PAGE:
A couple of days ago I renewed all my library books and to my horror the system said that I’d run out of chances to renew one of the books – Reality and Dreams by Muriel Spark. I thought about taking it back unread but had a slightly irrational feeling of dread. What happens if I missed out on a brilliant book?! At only 160 pages I thought it best just to get cracking…
Reality and Dreams is classic Spark – a novel of observation. The cast composes Tom Richards, a film director, his wife, two very dissimilar daughters and a host of ambitious actor-types. At the start of the novel, Tom is in bed in hospital recovering from an accident. A series of nurses pass in and out, then his family members including his daughters from different marriages – Cora, Daddy’s favourite who is a beautiful girl with a feckless husband and Marigold, with her “formidable face” and puritanical temperament that her parents just can’t get their heads around. As Tom recovers and goes back to work we come across a pair of actresses. There is the gorgeous Rose who Tom is having a relationship with and Jeanne who is as distasteful and annoying as Rose is winsome. As with other Spark books, there is a sinister undercurrent in the novel as she hints that Tom’s fall may not have been so accidental after all. Who in his social would want to do him harm?
In Reality and Dreams Tom acts as the central force around which the other characters orbit. His opinion creates a response in those who surround him either drawing them to him or pushing them away. High up on his directors crane he feels almost god-like and perhaps he is, after all he is the one calling the shots and creating his dream. Dreams, not surprisingly, are a key theme in the novel. The film that he is directing provisionally entitled ‘The Hamburger Girl’ is inspired by a woman he once met at a campsite and from that fleeting moment has invented a whole personality for her. At other times Tom drifts off into a reverie imagining historical figures in unusual situations:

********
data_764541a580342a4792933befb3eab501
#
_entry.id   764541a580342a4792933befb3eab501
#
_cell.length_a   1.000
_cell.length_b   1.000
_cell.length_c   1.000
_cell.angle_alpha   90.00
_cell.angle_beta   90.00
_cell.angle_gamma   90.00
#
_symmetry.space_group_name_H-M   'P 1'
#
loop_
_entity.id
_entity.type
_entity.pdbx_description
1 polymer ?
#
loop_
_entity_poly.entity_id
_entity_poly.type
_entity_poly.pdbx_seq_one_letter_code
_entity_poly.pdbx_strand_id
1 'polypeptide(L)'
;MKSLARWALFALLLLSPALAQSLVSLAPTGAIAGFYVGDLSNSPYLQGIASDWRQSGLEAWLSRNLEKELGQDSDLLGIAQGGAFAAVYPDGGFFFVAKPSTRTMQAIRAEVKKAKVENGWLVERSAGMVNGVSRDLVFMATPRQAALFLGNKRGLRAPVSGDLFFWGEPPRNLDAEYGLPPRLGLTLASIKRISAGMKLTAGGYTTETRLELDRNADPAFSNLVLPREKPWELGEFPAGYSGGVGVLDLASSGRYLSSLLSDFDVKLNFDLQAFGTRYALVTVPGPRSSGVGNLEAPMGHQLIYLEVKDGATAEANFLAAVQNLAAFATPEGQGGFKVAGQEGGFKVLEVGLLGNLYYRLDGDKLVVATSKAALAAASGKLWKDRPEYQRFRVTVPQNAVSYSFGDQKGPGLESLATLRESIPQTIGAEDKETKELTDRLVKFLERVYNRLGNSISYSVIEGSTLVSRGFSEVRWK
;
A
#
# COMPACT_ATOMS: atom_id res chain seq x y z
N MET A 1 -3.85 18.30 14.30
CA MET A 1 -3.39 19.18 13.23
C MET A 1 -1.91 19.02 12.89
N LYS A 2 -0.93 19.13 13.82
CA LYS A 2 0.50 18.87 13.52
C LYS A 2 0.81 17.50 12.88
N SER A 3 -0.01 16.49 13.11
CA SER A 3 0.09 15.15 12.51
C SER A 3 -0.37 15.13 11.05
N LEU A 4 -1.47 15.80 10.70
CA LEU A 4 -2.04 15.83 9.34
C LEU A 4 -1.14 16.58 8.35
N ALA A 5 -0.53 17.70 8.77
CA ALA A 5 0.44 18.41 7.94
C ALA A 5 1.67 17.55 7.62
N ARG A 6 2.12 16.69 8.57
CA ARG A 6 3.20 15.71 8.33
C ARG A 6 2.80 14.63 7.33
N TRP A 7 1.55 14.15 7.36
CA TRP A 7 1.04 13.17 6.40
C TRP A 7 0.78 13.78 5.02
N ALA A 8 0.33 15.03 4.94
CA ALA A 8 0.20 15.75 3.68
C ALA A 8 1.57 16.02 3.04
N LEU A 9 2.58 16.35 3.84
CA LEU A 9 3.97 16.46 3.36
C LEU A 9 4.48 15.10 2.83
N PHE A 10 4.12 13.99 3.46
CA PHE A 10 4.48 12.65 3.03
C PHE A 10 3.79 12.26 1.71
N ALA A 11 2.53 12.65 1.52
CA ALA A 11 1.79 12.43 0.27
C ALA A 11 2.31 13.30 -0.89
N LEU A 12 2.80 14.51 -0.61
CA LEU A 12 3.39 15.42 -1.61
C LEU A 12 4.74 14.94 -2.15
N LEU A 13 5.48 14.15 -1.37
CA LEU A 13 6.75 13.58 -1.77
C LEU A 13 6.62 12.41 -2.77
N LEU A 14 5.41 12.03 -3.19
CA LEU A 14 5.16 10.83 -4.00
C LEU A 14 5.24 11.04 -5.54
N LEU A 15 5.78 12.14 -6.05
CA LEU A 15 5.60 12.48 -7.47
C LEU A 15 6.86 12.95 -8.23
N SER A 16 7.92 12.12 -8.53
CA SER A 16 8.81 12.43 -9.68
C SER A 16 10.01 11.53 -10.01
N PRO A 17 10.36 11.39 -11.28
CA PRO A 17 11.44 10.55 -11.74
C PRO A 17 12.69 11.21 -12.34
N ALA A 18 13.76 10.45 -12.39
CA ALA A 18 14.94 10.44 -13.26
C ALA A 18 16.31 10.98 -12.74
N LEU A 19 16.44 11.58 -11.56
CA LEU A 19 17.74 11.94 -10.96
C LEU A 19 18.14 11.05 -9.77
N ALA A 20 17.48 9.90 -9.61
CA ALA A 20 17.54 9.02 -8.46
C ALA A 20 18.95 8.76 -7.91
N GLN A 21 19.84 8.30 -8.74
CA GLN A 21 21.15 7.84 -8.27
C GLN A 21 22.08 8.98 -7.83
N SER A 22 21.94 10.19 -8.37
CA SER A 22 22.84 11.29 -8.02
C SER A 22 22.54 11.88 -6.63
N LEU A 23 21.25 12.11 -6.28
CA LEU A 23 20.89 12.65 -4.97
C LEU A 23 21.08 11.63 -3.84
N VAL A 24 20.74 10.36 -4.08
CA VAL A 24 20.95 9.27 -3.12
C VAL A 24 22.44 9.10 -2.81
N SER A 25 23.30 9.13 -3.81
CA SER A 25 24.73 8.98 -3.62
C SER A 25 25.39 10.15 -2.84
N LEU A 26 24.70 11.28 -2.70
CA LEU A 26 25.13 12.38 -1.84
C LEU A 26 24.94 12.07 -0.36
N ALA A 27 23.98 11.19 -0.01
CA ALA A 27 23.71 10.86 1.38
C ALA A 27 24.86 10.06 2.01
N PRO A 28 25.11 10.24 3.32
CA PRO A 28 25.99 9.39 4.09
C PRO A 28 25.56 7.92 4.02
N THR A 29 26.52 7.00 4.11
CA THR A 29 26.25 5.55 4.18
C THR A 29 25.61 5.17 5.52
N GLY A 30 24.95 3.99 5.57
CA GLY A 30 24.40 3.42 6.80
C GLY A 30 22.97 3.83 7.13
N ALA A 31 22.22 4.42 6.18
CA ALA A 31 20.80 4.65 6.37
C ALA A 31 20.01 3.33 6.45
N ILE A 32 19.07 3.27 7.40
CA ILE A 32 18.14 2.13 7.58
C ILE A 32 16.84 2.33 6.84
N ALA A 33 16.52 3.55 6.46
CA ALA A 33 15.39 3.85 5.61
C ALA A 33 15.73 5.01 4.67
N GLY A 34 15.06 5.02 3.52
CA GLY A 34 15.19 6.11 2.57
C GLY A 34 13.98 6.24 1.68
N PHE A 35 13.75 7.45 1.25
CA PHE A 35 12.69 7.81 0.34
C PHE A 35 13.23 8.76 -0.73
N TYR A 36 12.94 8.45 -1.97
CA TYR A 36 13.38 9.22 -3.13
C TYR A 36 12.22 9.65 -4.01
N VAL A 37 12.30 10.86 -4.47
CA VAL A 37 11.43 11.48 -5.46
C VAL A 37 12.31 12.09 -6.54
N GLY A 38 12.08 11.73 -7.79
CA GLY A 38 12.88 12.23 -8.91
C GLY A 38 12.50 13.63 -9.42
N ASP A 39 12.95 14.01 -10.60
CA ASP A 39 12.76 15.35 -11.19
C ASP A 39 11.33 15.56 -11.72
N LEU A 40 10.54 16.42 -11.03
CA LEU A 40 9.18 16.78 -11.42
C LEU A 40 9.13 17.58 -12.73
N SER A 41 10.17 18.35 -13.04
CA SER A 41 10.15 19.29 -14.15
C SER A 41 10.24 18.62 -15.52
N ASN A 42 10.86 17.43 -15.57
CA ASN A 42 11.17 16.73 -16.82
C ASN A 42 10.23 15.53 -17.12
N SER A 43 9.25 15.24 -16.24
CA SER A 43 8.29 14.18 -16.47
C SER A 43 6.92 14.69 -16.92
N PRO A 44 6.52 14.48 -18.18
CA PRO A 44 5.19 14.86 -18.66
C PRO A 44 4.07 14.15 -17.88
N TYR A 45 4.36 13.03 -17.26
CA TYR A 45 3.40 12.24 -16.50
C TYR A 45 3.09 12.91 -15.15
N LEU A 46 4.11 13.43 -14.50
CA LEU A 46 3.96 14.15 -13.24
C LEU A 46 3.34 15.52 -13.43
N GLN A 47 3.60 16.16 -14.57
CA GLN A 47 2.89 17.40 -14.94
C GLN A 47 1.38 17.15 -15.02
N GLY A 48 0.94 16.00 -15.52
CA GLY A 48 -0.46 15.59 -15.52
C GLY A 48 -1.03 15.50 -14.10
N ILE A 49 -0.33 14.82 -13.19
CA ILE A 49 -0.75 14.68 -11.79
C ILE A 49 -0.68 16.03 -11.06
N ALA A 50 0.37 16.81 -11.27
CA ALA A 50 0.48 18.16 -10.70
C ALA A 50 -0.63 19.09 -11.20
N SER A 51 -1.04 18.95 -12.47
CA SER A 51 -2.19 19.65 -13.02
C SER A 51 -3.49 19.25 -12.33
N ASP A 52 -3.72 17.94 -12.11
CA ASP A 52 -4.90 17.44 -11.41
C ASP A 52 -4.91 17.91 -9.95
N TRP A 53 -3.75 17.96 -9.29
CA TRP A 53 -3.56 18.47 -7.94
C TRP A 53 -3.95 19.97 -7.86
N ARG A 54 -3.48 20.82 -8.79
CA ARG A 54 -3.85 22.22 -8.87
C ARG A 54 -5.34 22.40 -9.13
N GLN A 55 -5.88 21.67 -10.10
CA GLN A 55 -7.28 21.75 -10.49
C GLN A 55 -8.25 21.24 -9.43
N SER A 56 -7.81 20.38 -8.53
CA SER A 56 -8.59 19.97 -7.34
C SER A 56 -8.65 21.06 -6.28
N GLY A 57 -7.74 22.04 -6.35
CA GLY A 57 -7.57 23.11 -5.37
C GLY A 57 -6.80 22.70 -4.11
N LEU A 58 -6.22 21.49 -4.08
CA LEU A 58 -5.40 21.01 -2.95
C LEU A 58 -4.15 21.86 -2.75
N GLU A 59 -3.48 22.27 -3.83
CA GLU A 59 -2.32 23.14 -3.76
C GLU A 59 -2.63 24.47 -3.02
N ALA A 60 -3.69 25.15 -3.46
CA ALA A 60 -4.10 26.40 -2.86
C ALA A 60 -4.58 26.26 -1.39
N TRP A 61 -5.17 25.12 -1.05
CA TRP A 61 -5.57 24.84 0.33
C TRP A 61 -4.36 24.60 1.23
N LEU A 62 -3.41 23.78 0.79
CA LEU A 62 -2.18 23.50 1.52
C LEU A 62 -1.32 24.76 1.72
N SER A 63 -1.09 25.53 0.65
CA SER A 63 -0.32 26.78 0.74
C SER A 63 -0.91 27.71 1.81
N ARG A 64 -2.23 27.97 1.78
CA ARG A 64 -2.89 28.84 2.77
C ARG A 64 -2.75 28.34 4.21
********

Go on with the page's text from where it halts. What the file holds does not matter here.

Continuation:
“You bring back the Brontës and stage a rock concert outside their house in Haworth. What would their reaction be?”
The theme of ‘dreams’ also translates into people’s hopes and ambitions causing people to reveal unpleasant sides to their characters. It is a novel where reality is blended with illusion so that at times you’re not sure what is real and what is not.
“‘What we are doing’, Tom told his crew, ‘is real and not real. We are living in a world where dreams are reality and reality is dreams. In our world everything starts from a dream.”
Of course, Spark is herself creating an invented reality, just as much as her film director protagonist. The funny thing is that despite confusing what is real and what isn’t to, Spark maintains her crisp fluid writing style. I found it a quick read and although it made me ponder, I didn’t feel at all lost.
So did I like it? Well I didn’t like any of the characters – they were all horrible, but I often find that many of her characters are unpleasant. This is something that Claire recently noted when reading Memento Mori which is one of my favourite Spark books. It doesn’t put me off however, in fact I find the way that Spark seeks to expose people’s bad behaviour utterly fascinating. While I wouldn’t say this is my top Spark novel (I do think that this, and Symposium will date a bit in a way that I don’t think The Prime of Miss Jean Brodie or The Girls of Slender Means will), I did find it very absorbing, and I was genuinely surprised by the ending which had a nasty little twist so I’m glad I read it before taking it back to the library!
Are you a Spark fan? Do you ever have renewal dilemmas at the library?!